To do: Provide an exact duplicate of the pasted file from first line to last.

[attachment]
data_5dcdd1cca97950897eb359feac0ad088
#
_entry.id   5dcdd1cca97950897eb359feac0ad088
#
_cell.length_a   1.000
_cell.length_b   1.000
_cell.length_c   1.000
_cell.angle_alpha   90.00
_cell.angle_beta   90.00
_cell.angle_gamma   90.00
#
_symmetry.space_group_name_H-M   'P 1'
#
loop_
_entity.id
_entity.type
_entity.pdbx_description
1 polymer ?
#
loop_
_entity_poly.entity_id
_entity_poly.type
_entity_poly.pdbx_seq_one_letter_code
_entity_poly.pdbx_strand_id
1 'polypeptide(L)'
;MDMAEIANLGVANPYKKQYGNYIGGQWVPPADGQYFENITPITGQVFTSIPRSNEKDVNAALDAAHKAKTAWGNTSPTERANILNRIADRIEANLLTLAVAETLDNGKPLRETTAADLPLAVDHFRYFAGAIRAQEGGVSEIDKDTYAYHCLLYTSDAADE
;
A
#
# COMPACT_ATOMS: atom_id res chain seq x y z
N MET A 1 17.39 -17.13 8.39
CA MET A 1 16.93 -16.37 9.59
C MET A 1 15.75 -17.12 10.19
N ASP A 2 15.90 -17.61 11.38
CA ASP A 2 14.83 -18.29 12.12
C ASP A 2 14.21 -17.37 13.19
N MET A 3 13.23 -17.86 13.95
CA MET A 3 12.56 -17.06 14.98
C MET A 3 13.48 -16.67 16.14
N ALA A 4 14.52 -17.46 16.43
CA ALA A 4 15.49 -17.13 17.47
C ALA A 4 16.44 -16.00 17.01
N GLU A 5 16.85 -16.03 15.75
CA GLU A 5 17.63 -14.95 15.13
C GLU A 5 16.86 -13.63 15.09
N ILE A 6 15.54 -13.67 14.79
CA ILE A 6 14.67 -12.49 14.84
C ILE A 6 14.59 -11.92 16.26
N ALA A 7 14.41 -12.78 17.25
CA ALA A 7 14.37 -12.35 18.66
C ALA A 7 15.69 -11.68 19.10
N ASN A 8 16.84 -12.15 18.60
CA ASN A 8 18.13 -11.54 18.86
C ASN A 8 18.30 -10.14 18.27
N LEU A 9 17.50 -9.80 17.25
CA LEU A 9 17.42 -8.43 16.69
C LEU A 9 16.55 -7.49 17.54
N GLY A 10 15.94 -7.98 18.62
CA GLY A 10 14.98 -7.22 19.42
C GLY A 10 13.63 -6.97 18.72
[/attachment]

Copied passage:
data_5dcdd1cca97950897eb359feac0ad088
#
_entry.id   5dcdd1cca97950897eb359feac0ad088
#
_cell.length_a   1.000
_cell.length_b   1.000
_cell.length_c   1.000
_cell.angle_alpha   90.00
_cell.angle_beta   90.00
_cell.angle_gamma   90.00
#
_symmetry.space_group_name_H-M   'P 1'
#
loop_
_entity.id
_entity.type
_entity.pdbx_description
1 polymer ?
#
loop_
_entity_poly.entity_id
_entity_poly.type
_entity_poly.pdbx_seq_one_letter_code
_entity_poly.pdbx_strand_id
1 'polypeptide(L)'
;MDMAEIANLGVANPYKKQYGNYIGGQWVPPADGQYFENITPITGQVFTSIPRSNEKDVNAALDAAHKAKTAWGNTSPTERANILNRIADRIEANLLTLAVAETLDNGKPLRETTAADLPLAVDHFRYFAGAIRAQEGGVSEIDKDTYAYHCLLYTSDAADE
;
A
#
# COMPACT_ATOMS: atom_id res chain seq x y z
N MET A 1 17.39 -17.13 8.39
CA MET A 1 16.93 -16.37 9.59
C MET A 1 15.75 -17.12 10.19
N ASP A 2 15.90 -17.61 11.38
CA ASP A 2 14.83 -18.29 12.12
C ASP A 2 14.21 -17.37 13.19
N MET A 3 13.23 -17.86 13.95
CA MET A 3 12.56 -17.06 14.98
C MET A 3 13.48 -16.67 16.14
N ALA A 4 14.52 -17.46 16.43
CA ALA A 4 15.49 -17.13 17.47
C ALA A 4 16.44 -16.00 17.01
N GLU A 5 16.85 -16.03 15.75
CA GLU A 5 17.63 -14.95 15.13
C GLU A 5 16.86 -13.63 15.09
N ILE A 6 15.54 -13.67 14.79
CA ILE A 6 14.67 -12.49 14.84
C ILE A 6 14.59 -11.92 16.26
N ALA A 7 14.41 -12.78 17.25
CA ALA A 7 14.37 -12.35 18.66
C ALA A 7 15.69 -11.68 19.10
N ASN A 8 16.84 -12.15 18.60
CA ASN A 8 18.13 -11.54 18.86
C ASN A 8 18.30 -10.14 18.27
N LEU A 9 17.50 -9.80 17.25
CA LEU A 9 17.42 -8.43 16.69
C LEU A 9 16.55 -7.49 17.54
N GLY A 10 15.94 -7.98 18.62
CA GLY A 10 14.98 -7.22 19.42
C GLY A 10 13.63 -6.97 18.72